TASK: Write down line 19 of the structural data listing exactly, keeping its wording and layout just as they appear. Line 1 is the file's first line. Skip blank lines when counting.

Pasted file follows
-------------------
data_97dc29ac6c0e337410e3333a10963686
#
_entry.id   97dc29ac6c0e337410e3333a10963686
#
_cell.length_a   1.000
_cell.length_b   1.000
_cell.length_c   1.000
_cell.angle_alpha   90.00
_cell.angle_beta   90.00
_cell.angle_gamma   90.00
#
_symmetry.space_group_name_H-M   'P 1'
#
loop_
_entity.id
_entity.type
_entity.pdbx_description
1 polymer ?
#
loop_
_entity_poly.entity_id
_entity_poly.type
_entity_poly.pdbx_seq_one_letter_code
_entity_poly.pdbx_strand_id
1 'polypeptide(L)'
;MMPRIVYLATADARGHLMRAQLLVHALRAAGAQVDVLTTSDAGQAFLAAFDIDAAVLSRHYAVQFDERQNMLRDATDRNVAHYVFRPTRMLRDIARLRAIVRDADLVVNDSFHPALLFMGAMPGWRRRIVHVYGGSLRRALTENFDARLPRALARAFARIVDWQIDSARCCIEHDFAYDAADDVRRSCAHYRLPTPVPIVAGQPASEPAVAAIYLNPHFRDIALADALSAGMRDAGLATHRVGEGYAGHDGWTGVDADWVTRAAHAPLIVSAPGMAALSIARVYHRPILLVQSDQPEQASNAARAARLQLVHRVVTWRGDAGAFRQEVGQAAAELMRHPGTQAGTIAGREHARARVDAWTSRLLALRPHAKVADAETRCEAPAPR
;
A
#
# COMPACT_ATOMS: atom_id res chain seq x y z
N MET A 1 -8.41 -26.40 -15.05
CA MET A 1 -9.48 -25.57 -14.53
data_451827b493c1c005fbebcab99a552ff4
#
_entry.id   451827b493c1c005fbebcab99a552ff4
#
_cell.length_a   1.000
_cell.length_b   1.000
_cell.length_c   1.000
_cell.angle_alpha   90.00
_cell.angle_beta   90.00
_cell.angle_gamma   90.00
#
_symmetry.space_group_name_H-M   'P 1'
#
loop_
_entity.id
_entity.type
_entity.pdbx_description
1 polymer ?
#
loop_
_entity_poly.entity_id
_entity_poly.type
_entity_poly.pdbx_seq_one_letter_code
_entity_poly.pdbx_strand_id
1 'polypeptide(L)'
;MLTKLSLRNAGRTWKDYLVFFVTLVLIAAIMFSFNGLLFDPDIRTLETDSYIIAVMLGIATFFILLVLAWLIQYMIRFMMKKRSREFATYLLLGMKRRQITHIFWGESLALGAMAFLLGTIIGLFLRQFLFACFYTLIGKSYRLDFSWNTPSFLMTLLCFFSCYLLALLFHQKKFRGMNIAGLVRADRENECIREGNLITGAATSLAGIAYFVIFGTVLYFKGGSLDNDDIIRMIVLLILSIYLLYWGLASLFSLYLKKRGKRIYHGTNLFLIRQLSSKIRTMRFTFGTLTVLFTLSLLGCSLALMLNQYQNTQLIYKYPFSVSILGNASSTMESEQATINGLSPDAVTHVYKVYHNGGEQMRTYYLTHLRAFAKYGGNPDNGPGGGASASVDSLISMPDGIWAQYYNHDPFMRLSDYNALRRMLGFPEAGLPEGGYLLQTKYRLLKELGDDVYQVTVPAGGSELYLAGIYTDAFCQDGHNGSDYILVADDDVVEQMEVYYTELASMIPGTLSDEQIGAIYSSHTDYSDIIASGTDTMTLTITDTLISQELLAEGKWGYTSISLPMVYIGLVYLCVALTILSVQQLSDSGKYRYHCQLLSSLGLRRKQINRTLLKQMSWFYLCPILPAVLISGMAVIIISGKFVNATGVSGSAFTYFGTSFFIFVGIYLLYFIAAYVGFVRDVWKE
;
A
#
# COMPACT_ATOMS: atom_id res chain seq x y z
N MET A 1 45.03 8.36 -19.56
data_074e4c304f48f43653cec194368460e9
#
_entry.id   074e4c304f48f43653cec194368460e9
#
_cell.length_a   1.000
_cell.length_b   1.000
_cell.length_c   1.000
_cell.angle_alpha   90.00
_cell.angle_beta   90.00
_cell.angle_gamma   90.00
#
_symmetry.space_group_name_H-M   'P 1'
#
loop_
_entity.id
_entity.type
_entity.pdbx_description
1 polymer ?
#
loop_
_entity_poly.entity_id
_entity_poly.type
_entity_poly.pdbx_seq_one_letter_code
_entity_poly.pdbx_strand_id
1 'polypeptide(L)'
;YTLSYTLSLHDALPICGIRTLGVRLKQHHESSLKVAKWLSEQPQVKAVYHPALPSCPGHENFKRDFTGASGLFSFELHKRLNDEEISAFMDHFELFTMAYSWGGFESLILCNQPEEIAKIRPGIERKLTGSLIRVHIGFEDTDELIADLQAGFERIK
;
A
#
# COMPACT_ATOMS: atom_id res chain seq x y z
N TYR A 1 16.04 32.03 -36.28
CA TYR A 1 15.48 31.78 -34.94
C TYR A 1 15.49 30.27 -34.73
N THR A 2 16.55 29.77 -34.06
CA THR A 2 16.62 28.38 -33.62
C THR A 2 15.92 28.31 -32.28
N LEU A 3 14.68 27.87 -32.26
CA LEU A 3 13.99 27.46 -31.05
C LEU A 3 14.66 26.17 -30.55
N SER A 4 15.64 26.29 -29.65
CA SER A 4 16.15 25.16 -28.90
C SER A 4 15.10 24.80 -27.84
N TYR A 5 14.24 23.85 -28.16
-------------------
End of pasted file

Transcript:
#